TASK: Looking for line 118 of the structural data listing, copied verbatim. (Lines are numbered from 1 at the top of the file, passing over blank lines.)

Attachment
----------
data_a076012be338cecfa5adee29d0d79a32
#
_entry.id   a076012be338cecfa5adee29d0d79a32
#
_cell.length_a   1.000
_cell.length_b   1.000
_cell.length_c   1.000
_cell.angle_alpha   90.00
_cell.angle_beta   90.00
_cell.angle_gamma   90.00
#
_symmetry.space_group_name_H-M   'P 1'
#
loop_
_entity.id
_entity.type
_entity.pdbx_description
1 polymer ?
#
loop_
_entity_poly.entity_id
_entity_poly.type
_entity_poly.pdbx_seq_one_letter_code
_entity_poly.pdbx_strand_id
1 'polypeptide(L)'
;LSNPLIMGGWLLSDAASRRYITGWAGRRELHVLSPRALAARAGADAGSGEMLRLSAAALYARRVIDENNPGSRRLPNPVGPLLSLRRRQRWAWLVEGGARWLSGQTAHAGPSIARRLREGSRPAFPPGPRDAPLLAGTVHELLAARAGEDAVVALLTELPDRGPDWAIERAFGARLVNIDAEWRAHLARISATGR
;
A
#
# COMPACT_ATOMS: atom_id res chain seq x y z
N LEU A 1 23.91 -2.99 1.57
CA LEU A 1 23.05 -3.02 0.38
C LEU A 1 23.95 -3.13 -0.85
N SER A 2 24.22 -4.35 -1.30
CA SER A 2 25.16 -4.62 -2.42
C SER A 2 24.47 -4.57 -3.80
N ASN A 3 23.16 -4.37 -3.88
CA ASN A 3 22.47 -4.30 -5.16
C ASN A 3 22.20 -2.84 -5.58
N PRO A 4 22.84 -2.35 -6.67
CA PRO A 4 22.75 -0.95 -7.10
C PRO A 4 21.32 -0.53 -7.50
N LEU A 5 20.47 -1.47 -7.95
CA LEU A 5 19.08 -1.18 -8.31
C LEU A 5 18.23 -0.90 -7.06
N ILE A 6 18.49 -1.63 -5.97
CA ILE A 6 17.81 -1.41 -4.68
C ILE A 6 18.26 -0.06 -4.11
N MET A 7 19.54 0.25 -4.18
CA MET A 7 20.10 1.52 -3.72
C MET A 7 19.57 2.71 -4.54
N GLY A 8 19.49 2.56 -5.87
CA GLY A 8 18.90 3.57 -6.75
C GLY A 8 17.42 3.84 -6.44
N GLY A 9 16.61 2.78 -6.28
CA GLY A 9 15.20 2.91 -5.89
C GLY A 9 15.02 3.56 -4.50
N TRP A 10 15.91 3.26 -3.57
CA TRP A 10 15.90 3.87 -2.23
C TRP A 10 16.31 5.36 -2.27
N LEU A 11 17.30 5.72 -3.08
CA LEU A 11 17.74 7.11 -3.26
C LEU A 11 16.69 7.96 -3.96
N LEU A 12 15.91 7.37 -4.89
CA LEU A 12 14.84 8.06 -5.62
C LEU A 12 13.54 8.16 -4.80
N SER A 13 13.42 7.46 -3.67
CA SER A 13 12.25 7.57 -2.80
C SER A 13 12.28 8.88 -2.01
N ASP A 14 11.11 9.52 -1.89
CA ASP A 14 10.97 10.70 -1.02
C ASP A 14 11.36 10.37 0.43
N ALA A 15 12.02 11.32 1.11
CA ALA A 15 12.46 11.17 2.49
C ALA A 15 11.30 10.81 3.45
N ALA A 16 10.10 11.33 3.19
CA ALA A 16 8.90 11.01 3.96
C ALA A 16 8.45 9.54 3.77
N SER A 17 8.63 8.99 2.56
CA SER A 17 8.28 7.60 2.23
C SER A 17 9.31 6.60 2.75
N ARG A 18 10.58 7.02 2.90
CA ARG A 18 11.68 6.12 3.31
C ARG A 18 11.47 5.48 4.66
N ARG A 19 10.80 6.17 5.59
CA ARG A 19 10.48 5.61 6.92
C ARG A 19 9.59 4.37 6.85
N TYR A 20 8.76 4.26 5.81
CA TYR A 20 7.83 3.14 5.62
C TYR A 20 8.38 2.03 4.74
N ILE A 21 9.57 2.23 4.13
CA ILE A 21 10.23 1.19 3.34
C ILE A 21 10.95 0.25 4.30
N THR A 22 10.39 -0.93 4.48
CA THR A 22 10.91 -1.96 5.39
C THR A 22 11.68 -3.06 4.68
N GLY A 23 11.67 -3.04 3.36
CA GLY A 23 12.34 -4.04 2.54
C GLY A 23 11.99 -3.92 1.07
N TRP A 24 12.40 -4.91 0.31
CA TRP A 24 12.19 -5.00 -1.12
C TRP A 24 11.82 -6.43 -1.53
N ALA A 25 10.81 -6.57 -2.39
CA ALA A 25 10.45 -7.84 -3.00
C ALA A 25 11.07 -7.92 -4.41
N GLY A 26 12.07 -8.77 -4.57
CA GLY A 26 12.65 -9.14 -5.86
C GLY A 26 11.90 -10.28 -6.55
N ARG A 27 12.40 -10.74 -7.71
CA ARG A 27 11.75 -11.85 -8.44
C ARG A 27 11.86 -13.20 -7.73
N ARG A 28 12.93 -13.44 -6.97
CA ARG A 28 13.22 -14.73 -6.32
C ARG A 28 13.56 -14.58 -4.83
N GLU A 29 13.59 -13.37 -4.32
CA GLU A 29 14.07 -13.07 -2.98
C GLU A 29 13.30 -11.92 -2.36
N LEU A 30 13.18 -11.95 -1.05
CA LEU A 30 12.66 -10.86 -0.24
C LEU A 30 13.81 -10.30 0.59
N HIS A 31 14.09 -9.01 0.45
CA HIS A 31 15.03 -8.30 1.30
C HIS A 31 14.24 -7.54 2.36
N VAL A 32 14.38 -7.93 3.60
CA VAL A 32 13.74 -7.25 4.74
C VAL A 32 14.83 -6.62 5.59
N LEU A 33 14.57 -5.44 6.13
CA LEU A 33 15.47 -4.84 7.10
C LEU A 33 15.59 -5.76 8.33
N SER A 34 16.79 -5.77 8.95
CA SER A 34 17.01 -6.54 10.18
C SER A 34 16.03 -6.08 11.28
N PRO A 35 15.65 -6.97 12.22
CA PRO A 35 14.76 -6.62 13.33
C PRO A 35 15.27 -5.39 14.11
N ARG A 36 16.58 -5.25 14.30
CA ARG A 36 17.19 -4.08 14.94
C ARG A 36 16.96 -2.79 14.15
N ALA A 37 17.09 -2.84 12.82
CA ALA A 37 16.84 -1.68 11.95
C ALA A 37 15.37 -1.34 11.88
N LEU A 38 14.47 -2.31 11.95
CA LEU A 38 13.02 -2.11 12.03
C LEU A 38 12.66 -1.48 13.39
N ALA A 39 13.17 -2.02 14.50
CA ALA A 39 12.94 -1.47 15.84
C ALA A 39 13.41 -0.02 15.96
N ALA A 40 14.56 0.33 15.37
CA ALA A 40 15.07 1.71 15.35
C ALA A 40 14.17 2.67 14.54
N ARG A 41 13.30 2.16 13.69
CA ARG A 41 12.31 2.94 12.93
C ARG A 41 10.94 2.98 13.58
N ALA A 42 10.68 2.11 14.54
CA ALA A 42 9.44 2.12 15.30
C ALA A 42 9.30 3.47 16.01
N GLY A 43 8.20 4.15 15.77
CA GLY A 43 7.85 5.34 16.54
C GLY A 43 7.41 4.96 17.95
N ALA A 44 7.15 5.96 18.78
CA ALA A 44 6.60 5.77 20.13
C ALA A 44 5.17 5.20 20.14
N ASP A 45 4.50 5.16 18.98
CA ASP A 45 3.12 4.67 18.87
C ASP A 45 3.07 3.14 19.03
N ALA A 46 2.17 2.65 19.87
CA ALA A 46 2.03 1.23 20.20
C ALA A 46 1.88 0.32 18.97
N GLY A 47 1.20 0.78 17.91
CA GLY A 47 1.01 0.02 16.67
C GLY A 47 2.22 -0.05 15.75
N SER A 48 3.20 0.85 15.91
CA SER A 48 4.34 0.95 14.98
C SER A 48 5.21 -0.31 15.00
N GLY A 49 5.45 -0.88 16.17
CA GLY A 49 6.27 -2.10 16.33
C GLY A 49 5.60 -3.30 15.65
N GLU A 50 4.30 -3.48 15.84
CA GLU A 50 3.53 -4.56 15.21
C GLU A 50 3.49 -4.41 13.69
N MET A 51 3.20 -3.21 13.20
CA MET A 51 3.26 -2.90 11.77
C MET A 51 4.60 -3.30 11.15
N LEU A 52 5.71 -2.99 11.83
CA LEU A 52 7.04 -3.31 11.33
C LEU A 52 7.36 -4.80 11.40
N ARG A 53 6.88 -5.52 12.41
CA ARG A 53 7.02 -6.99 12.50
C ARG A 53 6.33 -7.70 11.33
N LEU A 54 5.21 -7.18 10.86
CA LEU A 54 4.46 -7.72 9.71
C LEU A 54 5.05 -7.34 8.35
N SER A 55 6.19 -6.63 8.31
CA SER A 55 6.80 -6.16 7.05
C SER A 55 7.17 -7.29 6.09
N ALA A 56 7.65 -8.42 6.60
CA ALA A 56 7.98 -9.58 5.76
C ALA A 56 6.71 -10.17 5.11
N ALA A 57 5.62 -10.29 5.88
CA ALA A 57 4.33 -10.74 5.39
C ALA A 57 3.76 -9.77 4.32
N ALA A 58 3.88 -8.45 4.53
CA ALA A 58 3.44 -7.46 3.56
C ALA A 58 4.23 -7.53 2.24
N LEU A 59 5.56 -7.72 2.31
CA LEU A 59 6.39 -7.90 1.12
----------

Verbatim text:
N LEU A 30 13.18 -11.95 -1.05